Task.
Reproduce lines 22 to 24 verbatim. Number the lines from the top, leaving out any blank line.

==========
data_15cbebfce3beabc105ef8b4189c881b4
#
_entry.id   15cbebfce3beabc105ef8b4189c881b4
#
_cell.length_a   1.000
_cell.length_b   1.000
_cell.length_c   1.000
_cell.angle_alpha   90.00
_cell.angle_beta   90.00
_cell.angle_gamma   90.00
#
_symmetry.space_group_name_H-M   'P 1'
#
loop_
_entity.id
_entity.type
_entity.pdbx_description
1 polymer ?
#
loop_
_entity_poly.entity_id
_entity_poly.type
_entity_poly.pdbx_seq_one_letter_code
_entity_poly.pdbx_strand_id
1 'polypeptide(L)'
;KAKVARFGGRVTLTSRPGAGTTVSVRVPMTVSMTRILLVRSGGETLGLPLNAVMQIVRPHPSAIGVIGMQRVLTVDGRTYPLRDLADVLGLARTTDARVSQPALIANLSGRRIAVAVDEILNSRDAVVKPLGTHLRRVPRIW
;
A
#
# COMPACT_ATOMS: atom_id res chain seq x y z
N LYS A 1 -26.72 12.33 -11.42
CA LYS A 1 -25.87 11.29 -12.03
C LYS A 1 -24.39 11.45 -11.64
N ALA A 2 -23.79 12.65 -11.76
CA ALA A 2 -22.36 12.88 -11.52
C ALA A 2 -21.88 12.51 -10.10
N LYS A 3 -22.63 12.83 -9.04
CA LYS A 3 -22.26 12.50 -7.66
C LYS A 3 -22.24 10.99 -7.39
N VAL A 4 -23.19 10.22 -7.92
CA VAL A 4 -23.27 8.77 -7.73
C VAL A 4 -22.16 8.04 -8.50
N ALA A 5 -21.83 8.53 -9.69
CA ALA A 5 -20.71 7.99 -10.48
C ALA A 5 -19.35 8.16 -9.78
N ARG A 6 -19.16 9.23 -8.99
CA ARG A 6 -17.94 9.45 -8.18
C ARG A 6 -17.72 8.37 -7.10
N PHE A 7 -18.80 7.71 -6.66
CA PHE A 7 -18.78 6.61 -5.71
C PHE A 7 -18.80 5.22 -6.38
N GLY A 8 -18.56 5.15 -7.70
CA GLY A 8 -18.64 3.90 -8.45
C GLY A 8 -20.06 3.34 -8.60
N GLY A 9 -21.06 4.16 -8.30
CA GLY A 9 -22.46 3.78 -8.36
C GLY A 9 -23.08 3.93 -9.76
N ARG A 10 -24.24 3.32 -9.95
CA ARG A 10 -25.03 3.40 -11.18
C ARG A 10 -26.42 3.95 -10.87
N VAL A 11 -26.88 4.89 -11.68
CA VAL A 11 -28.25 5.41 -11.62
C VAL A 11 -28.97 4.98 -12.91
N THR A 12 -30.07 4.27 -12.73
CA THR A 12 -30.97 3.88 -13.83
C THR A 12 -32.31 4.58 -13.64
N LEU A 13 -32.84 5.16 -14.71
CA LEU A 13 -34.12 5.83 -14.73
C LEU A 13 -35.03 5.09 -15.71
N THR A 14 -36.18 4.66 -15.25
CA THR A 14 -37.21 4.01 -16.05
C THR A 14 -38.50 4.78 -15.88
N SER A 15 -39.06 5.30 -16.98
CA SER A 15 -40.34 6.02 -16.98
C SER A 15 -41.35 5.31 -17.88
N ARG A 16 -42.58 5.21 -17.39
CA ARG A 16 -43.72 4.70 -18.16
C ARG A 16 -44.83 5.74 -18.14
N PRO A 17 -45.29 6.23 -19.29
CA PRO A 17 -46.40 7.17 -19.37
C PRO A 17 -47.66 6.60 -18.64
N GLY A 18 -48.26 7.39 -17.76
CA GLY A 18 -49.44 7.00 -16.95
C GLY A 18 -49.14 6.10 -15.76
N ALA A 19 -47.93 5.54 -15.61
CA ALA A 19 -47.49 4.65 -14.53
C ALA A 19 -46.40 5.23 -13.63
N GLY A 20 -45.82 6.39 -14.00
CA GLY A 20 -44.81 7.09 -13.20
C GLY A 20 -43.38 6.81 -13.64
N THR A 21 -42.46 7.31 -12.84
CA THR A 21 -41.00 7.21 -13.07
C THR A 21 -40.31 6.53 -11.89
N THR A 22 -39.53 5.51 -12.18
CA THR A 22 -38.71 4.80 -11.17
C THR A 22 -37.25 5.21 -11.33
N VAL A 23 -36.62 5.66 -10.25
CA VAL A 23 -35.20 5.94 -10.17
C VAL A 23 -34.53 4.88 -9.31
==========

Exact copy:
_entity_poly.type
_entity_poly.pdbx_seq_one_letter_code
_entity_poly.pdbx_strand_id